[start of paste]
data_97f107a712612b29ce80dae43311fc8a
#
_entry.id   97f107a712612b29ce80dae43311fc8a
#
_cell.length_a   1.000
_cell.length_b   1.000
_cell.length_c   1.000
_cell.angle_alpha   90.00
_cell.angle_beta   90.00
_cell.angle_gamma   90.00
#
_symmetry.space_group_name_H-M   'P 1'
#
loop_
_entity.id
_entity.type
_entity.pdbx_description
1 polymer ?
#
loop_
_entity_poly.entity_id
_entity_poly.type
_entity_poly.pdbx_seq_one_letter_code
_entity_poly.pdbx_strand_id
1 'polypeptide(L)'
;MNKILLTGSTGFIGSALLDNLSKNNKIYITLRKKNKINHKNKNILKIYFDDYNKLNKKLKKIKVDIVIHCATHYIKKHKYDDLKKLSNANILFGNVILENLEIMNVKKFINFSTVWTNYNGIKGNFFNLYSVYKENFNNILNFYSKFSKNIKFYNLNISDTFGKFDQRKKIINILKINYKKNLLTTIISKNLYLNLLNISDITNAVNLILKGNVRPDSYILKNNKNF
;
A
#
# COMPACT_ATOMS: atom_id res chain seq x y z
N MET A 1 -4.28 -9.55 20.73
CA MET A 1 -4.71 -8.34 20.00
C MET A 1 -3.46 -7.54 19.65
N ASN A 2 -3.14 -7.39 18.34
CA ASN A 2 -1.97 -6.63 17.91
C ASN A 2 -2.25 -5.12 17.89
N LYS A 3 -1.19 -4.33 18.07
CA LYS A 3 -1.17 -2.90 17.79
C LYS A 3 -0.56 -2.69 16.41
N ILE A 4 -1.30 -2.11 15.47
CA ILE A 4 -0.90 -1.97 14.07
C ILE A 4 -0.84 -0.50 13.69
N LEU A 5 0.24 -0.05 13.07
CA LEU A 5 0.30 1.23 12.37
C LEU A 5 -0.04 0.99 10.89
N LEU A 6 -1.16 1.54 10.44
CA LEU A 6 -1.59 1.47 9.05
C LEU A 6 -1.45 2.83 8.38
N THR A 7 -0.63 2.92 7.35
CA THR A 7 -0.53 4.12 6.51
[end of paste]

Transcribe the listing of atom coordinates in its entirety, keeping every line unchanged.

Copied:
data_97f107a712612b29ce80dae43311fc8a
#
_entry.id   97f107a712612b29ce80dae43311fc8a
#
_cell.length_a   1.000
_cell.length_b   1.000
_cell.length_c   1.000
_cell.angle_alpha   90.00
_cell.angle_beta   90.00
_cell.angle_gamma   90.00
#
_symmetry.space_group_name_H-M   'P 1'
#
loop_
_entity.id
_entity.type
_entity.pdbx_description
1 polymer ?
#
loop_
_entity_poly.entity_id
_entity_poly.type
_entity_poly.pdbx_seq_one_letter_code
_entity_poly.pdbx_strand_id
1 'polypeptide(L)'
;MNKILLTGSTGFIGSALLDNLSKNNKIYITLRKKNKINHKNKNILKIYFDDYNKLNKKLKKIKVDIVIHCATHYIKKHKYDDLKKLSNANILFGNVILENLEIMNVKKFINFSTVWTNYNGIKGNFFNLYSVYKENFNNILNFYSKFSKNIKFYNLNISDTFGKFDQRKKIINILKINYKKNLLTTIISKNLYLNLLNISDITNAVNLILKGNVRPDSYILKNNKNF
;
A
#
# COMPACT_ATOMS: atom_id res chain seq x y z
N MET A 1 -4.28 -9.55 20.73
CA MET A 1 -4.71 -8.34 20.00
C MET A 1 -3.46 -7.54 19.65
N ASN A 2 -3.14 -7.39 18.34
CA ASN A 2 -1.97 -6.63 17.91
C ASN A 2 -2.25 -5.12 17.89
N LYS A 3 -1.19 -4.33 18.07
CA LYS A 3 -1.17 -2.90 17.79
C LYS A 3 -0.56 -2.69 16.41
N ILE A 4 -1.30 -2.11 15.47
CA ILE A 4 -0.90 -1.97 14.07
C ILE A 4 -0.84 -0.50 13.69
N LEU A 5 0.24 -0.05 13.07
CA LEU A 5 0.30 1.23 12.37
C LEU A 5 -0.04 0.99 10.89
N LEU A 6 -1.16 1.54 10.44
CA LEU A 6 -1.59 1.47 9.05
C LEU A 6 -1.45 2.83 8.38
N THR A 7 -0.63 2.92 7.35
CA THR A 7 -0.53 4.12 6.51